Organotypic Cultures of Hepg2 Cells for In Vitro Toxicity Studies
Daniel Mueller, Anika Koetemann and Fozia Noor*
Biochemical Engineering, Geb. A1 5, Saarland University, D-66123 Saarbruecken, Germany
- *Corresponding Author:
- Fozia Noor
Biochemical Engineering Institute
Saarland University, Campus A 1 5
D-66123 Saarbruecken, Germany
E-mail: [email protected]
Received Date: November 01, 2011; Accepted Date: December 08, 2011; Published Date: December 09, 2011
Citation: Mueller D, Koetemann A, Noor F (2011) Organotypic Cultures of Hepg2 Cells for In Vitro Toxicity Studies. J Bioeng Biomed Sci S2:002. doi:10.4172/2155-9538.S2-002
Copyright: © 2011 Mueller D. This is an open-access article distributed under the terms of the Creative Commons Attribution License, which permits unrestricted use, distribution, and reproduction in any medium, provided the original author and source are credited.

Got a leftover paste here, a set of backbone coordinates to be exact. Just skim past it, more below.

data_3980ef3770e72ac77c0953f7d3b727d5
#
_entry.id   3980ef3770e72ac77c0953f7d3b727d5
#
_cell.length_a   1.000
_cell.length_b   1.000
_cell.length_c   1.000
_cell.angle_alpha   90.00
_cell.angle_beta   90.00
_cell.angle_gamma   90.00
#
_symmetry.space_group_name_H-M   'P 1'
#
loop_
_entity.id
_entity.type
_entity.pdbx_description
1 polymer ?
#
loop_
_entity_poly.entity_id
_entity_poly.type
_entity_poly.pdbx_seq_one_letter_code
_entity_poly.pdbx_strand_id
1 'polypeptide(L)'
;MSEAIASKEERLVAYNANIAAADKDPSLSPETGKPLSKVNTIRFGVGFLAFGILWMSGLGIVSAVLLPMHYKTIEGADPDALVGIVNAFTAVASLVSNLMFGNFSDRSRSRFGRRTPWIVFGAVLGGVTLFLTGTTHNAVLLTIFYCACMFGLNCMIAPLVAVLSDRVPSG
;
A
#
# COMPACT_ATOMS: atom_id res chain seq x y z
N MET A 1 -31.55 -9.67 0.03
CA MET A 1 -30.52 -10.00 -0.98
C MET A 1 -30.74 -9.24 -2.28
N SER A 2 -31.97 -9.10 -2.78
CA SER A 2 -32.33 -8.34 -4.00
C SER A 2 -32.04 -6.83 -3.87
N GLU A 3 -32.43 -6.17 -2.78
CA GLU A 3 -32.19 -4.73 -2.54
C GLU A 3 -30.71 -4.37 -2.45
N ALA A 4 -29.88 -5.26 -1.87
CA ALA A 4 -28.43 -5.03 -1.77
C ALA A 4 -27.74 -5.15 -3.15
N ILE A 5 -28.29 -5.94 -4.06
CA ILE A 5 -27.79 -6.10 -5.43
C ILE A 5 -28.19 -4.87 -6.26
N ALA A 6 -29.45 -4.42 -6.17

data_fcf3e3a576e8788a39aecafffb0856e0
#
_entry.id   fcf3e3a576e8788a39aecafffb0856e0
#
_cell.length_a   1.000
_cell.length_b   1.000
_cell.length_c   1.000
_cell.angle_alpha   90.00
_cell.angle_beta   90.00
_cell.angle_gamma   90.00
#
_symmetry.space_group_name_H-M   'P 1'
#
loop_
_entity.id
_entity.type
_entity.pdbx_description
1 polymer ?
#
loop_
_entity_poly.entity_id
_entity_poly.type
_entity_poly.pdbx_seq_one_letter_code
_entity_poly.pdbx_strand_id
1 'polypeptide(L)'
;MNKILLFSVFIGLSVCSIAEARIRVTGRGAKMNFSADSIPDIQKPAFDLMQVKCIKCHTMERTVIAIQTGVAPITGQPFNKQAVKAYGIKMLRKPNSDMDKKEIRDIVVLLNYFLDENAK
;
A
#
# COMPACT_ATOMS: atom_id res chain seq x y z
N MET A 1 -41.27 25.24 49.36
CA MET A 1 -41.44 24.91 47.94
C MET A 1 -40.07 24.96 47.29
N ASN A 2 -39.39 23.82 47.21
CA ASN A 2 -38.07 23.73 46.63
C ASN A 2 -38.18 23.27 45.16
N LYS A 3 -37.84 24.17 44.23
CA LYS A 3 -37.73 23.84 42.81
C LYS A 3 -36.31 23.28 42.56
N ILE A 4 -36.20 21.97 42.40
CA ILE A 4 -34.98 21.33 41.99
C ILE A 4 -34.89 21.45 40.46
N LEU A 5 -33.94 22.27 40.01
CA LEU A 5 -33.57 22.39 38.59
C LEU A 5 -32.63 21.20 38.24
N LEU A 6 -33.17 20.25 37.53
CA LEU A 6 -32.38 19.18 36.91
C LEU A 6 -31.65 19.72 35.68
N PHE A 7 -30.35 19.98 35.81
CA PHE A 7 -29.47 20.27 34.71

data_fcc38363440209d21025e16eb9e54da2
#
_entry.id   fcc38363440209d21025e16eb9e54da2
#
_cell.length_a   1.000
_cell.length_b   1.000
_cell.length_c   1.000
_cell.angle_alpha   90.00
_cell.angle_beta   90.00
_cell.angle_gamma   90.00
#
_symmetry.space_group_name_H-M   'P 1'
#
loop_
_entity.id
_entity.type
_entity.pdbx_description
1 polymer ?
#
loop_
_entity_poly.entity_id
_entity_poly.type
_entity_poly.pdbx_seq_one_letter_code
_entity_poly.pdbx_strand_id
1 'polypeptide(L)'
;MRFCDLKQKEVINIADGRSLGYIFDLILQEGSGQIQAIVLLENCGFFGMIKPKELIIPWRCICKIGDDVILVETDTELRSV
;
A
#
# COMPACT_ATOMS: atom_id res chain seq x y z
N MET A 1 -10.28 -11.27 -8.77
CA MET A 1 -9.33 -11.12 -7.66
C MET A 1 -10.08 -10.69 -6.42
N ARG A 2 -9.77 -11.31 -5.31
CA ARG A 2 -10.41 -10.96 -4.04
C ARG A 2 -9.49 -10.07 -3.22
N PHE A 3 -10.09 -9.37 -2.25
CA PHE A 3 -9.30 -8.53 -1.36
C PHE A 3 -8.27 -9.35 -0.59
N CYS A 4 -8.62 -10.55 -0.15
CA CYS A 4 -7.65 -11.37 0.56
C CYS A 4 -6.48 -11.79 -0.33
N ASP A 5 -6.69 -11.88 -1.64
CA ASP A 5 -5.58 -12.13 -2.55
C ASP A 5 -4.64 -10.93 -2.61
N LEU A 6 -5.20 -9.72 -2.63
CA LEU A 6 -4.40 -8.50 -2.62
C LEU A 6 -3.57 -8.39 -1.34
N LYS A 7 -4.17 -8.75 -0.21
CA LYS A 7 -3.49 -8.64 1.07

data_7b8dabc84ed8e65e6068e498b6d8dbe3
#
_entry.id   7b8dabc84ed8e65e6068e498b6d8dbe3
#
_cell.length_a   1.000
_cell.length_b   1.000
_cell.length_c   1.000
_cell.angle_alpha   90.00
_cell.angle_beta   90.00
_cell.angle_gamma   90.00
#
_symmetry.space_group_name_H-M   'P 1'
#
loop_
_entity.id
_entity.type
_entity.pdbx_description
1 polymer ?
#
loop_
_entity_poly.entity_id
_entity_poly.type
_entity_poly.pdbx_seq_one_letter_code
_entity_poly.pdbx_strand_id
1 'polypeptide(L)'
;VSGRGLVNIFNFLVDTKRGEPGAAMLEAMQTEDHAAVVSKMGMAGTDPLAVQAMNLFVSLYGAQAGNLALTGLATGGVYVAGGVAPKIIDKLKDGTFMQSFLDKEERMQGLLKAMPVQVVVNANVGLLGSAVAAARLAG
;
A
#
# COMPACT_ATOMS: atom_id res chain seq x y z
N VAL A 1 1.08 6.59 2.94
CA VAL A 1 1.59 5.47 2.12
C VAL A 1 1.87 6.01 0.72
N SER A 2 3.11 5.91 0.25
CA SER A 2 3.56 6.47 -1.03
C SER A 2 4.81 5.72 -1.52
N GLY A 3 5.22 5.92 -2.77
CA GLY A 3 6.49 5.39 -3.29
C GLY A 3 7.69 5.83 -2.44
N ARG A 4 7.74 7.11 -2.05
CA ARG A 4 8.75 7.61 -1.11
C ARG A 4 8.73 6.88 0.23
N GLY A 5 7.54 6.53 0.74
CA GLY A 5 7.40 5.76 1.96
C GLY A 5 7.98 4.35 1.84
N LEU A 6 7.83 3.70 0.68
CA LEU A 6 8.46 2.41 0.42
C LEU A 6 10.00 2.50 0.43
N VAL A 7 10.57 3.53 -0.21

Tissue engineering of human liver cells in a three dimensional cell culture system could improve pharmacological studies in terms of drug metabolism, drug toxicity or adverse drug effects by mimicking the in vivo situation. In this study, we produced 3D organotypic cultures of HepG2 cells using the hanging drop method. 250 – 8000 seeded cells formed organotypic cultures within 2–3 days which increased in size during the first week. Viability and metabolic parameters (glucose, lactate) were analyzed during almost three weeks of cultivation. Liver specific albumin production was higher in the organotypic cultures as compared to both monolayer and collagen-sandwich cultures. Amino acid quantification revealed high production of glutamate as well as uptake of glutamine, alanine and branched-chain amino acids. CYP1A induction capacity was significantly improved by organotypic cultivation. The acute toxicity (24 h) of tamoxifen, an anti-cancer drug, was lower in the 3D cultures as compared to monolayer and collagen-sandwich cultures. This could be explained by a higher drug efflux through membrane transporter (MRP-2). We conclude that the engineered HepG2 cultures could be used for the investigation of CYP450 induction, anti-cancer drug effects and for the study of chemotherapy resistance. Applied to other cell types such as the human primary cells these 3D organotypic cultures may have potential in long term toxicity screening of compounds.